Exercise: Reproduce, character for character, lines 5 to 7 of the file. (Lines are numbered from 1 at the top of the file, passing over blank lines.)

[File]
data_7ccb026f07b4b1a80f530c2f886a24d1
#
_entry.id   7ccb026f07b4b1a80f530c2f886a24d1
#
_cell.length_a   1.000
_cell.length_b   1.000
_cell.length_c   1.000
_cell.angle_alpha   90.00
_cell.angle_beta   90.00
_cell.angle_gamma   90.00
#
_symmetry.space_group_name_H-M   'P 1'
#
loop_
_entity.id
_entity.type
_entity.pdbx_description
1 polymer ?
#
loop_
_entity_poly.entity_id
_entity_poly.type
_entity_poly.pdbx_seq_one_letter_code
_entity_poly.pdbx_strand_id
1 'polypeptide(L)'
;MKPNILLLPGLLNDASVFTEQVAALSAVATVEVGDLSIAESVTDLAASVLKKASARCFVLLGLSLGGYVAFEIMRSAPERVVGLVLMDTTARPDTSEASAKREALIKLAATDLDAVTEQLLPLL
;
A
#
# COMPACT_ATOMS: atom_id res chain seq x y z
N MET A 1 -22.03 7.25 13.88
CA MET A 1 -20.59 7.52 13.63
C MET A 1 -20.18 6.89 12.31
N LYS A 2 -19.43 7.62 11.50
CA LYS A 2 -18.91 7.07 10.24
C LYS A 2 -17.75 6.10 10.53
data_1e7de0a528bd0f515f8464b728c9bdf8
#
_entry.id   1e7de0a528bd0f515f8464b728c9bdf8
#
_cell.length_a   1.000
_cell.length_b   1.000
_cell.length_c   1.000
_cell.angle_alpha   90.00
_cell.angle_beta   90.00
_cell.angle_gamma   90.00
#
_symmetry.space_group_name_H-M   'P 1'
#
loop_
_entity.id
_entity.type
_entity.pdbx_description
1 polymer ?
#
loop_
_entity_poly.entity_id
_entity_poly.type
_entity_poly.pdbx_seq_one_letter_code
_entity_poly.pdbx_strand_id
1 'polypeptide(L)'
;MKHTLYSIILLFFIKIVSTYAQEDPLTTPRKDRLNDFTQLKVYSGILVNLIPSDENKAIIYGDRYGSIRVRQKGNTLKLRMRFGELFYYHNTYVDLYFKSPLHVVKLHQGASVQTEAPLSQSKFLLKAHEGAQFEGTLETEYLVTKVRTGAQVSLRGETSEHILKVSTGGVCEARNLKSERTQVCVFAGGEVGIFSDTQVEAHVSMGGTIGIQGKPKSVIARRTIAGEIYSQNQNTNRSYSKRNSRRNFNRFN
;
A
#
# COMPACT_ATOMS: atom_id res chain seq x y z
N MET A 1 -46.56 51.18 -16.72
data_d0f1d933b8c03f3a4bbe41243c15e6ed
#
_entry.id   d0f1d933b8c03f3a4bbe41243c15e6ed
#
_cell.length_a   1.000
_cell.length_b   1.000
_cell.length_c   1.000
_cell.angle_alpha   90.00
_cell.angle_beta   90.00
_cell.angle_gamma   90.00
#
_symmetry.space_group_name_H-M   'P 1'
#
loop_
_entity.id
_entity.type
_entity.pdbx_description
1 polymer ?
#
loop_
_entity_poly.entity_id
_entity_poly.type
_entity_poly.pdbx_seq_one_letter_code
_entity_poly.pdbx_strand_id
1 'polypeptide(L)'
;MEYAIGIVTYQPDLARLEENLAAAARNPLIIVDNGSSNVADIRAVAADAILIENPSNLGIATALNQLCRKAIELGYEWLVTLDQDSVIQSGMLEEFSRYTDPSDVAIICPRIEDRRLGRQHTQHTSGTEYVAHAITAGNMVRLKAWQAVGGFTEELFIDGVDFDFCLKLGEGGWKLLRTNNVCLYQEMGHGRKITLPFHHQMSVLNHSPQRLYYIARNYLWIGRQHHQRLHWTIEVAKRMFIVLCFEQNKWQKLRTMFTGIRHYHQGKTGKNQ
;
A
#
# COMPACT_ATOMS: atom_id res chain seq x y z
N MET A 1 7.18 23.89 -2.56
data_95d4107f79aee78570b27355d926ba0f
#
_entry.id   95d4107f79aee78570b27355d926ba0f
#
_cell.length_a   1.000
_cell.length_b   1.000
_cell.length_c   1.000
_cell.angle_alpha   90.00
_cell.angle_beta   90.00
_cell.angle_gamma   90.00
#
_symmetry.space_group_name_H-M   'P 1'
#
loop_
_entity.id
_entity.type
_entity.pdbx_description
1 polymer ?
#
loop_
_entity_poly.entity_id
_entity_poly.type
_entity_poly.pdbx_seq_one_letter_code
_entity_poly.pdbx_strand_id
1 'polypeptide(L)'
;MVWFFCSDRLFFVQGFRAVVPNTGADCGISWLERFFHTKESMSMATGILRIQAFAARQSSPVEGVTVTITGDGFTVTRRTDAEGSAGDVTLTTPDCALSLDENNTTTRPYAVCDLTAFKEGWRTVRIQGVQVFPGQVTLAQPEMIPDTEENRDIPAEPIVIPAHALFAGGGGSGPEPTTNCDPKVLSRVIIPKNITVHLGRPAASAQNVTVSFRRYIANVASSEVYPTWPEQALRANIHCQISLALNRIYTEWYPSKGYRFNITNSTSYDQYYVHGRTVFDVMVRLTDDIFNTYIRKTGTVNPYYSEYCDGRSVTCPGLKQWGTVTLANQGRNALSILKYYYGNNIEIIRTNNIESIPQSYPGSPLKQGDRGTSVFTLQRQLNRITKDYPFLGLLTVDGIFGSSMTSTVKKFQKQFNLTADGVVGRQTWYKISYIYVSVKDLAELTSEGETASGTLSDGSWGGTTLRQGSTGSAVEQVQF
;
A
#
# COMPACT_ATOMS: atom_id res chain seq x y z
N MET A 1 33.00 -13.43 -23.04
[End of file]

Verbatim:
_cell.length_a   1.000
_cell.length_b   1.000
_cell.length_c   1.000